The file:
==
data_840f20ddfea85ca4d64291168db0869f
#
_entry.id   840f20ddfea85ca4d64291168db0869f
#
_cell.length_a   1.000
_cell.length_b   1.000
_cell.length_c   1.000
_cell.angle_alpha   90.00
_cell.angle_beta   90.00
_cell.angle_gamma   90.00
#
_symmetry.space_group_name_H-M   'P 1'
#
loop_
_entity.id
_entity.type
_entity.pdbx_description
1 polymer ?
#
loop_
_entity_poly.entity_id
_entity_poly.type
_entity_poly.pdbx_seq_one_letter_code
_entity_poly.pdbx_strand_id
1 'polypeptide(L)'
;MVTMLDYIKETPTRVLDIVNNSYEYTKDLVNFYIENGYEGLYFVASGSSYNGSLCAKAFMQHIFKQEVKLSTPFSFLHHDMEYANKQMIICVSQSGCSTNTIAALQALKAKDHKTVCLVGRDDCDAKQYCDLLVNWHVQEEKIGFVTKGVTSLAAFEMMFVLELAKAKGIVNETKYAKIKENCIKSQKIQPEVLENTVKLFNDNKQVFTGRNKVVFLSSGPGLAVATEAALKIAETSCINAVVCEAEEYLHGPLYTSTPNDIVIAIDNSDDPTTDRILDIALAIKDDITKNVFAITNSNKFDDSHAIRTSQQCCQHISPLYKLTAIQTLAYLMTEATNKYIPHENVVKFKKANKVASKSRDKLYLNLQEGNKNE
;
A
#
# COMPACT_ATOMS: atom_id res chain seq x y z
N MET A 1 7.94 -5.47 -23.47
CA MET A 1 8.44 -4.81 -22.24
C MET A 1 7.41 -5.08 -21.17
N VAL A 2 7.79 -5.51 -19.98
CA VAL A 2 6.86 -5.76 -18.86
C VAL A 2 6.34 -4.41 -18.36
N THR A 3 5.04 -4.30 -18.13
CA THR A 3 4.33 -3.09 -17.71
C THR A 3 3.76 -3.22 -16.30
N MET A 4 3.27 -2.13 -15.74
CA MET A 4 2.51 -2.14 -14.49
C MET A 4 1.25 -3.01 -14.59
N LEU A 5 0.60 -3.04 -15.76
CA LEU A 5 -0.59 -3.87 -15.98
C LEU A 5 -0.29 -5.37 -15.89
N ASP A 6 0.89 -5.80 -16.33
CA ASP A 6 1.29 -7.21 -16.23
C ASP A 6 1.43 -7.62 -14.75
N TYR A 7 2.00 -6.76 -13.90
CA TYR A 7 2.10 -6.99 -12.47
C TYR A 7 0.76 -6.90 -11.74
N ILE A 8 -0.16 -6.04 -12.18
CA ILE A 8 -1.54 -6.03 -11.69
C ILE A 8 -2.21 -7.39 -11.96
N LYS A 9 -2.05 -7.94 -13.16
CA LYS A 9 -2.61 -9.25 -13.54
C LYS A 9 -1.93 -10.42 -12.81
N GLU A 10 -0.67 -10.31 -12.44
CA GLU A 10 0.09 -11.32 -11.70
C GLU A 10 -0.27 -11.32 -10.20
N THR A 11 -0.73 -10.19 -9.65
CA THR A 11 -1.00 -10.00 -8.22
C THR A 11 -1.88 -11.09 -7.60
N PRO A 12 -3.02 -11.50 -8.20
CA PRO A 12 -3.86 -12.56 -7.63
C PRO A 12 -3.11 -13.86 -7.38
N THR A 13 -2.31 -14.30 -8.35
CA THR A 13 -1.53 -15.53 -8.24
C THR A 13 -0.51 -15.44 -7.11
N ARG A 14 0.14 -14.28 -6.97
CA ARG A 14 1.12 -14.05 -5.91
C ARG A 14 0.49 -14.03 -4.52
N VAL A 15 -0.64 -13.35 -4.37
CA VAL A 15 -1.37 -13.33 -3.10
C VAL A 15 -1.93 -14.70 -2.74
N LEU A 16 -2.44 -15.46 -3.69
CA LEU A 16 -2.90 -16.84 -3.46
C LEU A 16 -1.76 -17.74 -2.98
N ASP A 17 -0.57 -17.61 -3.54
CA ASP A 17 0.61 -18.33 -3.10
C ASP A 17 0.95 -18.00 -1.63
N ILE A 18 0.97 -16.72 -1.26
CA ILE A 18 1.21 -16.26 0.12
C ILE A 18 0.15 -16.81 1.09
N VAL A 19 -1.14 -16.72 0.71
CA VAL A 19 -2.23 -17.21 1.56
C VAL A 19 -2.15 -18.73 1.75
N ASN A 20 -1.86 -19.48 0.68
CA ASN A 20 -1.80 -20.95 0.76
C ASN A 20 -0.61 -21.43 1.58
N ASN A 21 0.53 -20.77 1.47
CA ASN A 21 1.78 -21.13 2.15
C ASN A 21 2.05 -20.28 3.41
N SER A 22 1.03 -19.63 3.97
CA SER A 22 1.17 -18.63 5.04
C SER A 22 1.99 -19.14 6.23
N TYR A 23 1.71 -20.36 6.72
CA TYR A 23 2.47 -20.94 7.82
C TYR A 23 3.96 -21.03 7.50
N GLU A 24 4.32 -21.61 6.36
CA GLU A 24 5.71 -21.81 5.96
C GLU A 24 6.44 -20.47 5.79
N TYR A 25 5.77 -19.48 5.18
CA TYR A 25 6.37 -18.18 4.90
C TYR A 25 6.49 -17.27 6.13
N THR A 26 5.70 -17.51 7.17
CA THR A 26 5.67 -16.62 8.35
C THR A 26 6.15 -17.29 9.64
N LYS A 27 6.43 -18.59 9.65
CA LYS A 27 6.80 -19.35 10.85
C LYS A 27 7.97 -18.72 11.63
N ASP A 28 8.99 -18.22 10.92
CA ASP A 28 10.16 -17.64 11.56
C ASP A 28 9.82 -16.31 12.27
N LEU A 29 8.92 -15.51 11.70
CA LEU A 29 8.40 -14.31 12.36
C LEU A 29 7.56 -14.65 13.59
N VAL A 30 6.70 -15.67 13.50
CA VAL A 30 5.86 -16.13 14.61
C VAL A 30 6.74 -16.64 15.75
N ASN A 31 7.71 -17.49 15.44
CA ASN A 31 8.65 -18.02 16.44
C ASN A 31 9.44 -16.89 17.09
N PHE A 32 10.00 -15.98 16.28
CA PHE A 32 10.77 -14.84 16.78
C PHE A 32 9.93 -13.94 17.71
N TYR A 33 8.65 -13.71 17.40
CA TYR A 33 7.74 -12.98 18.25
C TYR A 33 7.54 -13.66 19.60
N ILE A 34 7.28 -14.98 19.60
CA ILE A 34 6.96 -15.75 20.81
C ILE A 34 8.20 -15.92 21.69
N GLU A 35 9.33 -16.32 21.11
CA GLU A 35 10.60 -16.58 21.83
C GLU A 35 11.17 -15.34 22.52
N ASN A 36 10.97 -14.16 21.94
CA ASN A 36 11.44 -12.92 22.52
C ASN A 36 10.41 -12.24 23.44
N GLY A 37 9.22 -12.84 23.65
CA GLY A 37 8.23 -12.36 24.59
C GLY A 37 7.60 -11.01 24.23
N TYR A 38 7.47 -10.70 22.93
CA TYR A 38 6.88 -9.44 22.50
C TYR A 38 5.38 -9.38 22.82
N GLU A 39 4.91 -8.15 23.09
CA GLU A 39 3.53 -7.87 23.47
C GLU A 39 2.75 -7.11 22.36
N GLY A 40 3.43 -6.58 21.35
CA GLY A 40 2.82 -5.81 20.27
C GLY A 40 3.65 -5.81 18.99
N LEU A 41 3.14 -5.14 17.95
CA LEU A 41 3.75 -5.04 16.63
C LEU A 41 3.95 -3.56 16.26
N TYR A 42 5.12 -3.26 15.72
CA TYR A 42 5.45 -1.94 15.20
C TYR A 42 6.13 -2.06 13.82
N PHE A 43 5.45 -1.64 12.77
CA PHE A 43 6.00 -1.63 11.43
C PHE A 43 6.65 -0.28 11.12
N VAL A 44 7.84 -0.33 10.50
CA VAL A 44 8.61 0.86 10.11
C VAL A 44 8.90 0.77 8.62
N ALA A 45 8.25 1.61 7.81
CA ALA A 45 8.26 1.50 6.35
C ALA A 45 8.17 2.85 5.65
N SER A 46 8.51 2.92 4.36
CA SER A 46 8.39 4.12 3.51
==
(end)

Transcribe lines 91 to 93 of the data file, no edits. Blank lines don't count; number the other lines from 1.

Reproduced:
N ASN A 21 0.53 -20.77 1.47
CA ASN A 21 1.78 -21.13 2.15
C ASN A 21 2.05 -20.28 3.41